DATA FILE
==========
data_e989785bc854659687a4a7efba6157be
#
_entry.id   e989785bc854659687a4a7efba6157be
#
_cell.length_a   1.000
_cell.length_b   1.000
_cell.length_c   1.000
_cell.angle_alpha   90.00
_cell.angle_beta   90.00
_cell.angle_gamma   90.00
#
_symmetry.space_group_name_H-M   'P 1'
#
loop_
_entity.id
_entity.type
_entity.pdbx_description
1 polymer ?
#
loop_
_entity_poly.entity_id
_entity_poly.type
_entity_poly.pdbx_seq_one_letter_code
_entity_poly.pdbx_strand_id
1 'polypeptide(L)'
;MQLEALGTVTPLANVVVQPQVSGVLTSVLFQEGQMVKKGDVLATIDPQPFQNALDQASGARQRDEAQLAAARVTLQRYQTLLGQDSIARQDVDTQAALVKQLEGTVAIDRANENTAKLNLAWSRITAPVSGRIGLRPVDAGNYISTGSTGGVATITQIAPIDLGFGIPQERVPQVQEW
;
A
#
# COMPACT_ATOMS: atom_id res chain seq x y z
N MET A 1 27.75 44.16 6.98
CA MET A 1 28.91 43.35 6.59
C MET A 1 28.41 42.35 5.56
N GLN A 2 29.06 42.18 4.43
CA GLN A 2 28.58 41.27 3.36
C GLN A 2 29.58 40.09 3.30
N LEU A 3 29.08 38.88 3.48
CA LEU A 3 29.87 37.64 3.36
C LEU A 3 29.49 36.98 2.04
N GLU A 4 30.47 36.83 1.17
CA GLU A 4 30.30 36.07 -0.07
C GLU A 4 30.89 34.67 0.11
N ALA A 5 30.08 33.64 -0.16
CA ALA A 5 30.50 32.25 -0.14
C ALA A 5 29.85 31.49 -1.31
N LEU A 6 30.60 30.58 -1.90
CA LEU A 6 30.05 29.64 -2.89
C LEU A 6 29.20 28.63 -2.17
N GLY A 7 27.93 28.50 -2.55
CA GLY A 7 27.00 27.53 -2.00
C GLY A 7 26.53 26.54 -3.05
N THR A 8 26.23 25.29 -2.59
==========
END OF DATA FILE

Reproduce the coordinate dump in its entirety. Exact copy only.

data_e989785bc854659687a4a7efba6157be
#
_entry.id   e989785bc854659687a4a7efba6157be
#
_cell.length_a   1.000
_cell.length_b   1.000
_cell.length_c   1.000
_cell.angle_alpha   90.00
_cell.angle_beta   90.00
_cell.angle_gamma   90.00
#
_symmetry.space_group_name_H-M   'P 1'
#
loop_
_entity.id
_entity.type
_entity.pdbx_description
1 polymer ?
#
loop_
_entity_poly.entity_id
_entity_poly.type
_entity_poly.pdbx_seq_one_letter_code
_entity_poly.pdbx_strand_id
1 'polypeptide(L)'
;MQLEALGTVTPLANVVVQPQVSGVLTSVLFQEGQMVKKGDVLATIDPQPFQNALDQASGARQRDEAQLAAARVTLQRYQTLLGQDSIARQDVDTQAALVKQLEGTVAIDRANENTAKLNLAWSRITAPVSGRIGLRPVDAGNYISTGSTGGVATITQIAPIDLGFGIPQERVPQVQEW
;
A
#
# COMPACT_ATOMS: atom_id res chain seq x y z
N MET A 1 27.75 44.16 6.98
CA MET A 1 28.91 43.35 6.59
C MET A 1 28.41 42.35 5.56
N GLN A 2 29.06 42.18 4.43
CA GLN A 2 28.58 41.27 3.36
C GLN A 2 29.58 40.09 3.30
N LEU A 3 29.08 38.88 3.48
CA LEU A 3 29.87 37.64 3.36
C LEU A 3 29.49 36.98 2.04
N GLU A 4 30.47 36.83 1.17
CA GLU A 4 30.30 36.07 -0.07
C GLU A 4 30.89 34.67 0.11
N ALA A 5 30.08 33.64 -0.16
CA ALA A 5 30.50 32.25 -0.14
C ALA A 5 29.85 31.49 -1.31
N LEU A 6 30.60 30.58 -1.90
CA LEU A 6 30.05 29.64 -2.89
C LEU A 6 29.20 28.63 -2.17
N GLY A 7 27.93 28.50 -2.55
CA GLY A 7 27.00 27.53 -2.00
C GLY A 7 26.53 26.54 -3.05
N THR A 8 26.23 25.29 -2.59